TGI denounces link to collapsed buildings in Haiti

TCL Guyana Incorporated (TGI) has condemned a recent Commodities Store cement ad, saying it attempted to capitalise on the earthquake in Haiti by linking Pozzolan cement to the collapse of the buildings there.

The Commodities Store, an outlet of Fidelity Investments Incorporated, advertised “just arrived” cement products in the Kaieteur News. In a press release yesterday, TGI noted that at the bottom of that ad, the store stated that “…Not all cement on the market is classified as Portland. Do you know that many of the collapsed structures in Haiti were made with Pozzolan Cement?” In response, TGI said, “it is unfortunate that in an attempt to impose their own product on the market that the Commodities Store Inc. would exploit the unfortunate plight of the Haitian people.” TGI further stated that as the manufacturers and distributors of Pozzolan Cement it is “constrained to respond head on to the dishonesty of the attack” on its product.

The ad, according to TGI, purports that Guyanese contractors should avoid Pozzolan cement because buildings constructed with it collapsed when the 7.0 magnitude earthquake hit Haiti.

TGI contended that “the issue with the collapse of structures in Haiti has to do with poor building practices: no codes, or little adherence to codes. Hence, no structures could survive the magnitude of that quake. This assertion is supported by the recognised scientists and engineers in the field.”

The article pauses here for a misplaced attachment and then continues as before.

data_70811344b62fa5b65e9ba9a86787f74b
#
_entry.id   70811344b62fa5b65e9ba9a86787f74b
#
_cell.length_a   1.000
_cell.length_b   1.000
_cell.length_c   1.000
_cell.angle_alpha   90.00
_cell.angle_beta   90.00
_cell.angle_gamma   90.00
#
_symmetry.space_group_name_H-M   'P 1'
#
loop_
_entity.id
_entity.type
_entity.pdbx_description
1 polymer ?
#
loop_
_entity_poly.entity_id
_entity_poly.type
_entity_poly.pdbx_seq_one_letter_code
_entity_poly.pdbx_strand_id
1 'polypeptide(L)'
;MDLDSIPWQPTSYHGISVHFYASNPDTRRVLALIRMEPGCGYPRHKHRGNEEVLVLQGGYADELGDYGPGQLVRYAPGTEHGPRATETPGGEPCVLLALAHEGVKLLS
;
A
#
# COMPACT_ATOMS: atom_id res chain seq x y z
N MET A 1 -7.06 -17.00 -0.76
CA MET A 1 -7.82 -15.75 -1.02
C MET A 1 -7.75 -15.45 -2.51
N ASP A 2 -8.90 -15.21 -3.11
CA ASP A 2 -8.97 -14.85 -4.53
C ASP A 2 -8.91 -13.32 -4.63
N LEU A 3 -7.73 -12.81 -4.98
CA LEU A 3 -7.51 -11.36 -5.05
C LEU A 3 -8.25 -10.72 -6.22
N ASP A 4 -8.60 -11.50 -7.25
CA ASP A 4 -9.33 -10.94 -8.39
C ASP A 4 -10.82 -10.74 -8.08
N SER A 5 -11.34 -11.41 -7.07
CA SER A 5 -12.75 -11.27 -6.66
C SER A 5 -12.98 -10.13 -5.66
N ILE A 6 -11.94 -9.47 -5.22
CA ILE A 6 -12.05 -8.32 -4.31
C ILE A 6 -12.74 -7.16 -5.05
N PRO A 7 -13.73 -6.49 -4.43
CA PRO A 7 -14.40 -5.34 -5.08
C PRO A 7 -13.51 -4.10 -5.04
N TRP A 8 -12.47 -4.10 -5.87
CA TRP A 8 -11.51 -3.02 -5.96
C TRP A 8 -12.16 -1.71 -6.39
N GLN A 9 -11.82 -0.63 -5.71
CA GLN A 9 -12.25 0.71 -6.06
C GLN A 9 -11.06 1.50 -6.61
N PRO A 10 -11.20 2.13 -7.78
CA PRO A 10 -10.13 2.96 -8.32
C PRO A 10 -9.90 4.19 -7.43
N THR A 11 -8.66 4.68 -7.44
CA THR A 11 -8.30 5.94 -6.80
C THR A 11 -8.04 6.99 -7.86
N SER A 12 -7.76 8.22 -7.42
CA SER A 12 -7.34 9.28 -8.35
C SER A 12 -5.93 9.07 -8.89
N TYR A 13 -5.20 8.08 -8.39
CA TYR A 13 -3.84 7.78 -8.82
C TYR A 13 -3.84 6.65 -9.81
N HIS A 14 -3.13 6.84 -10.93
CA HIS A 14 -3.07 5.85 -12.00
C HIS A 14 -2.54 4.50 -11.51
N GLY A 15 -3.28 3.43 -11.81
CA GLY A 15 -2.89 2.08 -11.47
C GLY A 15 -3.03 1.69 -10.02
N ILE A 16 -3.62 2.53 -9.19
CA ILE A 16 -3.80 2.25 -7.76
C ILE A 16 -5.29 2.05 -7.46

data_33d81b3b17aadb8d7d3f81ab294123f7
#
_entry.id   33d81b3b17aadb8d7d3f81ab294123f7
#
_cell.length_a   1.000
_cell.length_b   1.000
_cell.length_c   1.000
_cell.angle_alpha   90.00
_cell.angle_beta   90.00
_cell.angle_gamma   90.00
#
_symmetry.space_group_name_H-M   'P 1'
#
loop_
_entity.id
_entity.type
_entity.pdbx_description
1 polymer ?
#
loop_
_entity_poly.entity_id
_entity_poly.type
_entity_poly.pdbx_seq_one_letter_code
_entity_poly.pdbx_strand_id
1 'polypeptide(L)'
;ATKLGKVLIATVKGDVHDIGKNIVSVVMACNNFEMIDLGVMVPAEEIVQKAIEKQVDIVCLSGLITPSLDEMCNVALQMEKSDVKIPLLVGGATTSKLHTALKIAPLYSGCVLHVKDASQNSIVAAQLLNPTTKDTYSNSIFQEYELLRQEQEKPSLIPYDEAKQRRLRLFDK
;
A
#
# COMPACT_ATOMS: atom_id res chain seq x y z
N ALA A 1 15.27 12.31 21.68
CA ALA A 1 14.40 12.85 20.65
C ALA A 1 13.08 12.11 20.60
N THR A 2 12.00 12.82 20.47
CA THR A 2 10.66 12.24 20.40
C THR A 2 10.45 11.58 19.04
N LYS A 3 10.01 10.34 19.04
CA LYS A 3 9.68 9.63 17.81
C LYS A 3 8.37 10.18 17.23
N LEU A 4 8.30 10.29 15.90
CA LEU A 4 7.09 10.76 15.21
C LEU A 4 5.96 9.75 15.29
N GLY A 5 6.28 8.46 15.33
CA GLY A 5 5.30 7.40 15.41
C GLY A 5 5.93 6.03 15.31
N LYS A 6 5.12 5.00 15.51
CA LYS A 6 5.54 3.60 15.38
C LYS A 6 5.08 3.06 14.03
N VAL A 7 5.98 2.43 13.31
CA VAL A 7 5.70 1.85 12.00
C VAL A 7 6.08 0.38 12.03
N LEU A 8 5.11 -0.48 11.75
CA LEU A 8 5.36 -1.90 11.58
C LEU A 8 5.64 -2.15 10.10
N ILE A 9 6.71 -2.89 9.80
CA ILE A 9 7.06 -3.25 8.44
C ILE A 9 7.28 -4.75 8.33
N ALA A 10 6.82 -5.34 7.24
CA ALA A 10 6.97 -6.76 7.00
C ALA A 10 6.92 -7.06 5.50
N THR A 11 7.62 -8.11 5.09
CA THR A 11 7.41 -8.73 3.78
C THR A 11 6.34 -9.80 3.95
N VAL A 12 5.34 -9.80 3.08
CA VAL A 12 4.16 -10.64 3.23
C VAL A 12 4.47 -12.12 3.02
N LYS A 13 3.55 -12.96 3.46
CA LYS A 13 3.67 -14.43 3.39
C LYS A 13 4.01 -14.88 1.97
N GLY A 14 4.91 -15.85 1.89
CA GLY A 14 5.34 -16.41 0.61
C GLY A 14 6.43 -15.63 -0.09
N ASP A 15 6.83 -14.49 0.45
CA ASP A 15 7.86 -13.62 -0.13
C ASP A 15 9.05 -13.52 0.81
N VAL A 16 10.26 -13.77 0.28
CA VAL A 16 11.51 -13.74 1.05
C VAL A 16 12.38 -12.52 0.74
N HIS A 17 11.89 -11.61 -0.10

TGI continued to support their contention by citing comments about the collapse of the Haitian concrete structures by various specialists. Among those quoted are Michael Havbro Faber, a professor of risk and safety at the Federal Institute of Technology in Zurich (ETH); Brady Cox, is an engineering professor at the University of Arkansas and a member of the National Science Foundation–funded GEER (Geoengineering Extreme Events Reconnaissance); and Pierre Fouche, an earthquake engineer from Haiti who is now getting his doctorate in earthquake engineering at the University of Buffalo.

Havbro said:  “These buildings are in no way designed for earthquake loadings and other severe natural events. For the world’s poor, safety is a question of resources. It’s reflecting not only a standard in designing and constructing buildings – it’s reflecting poverty.”

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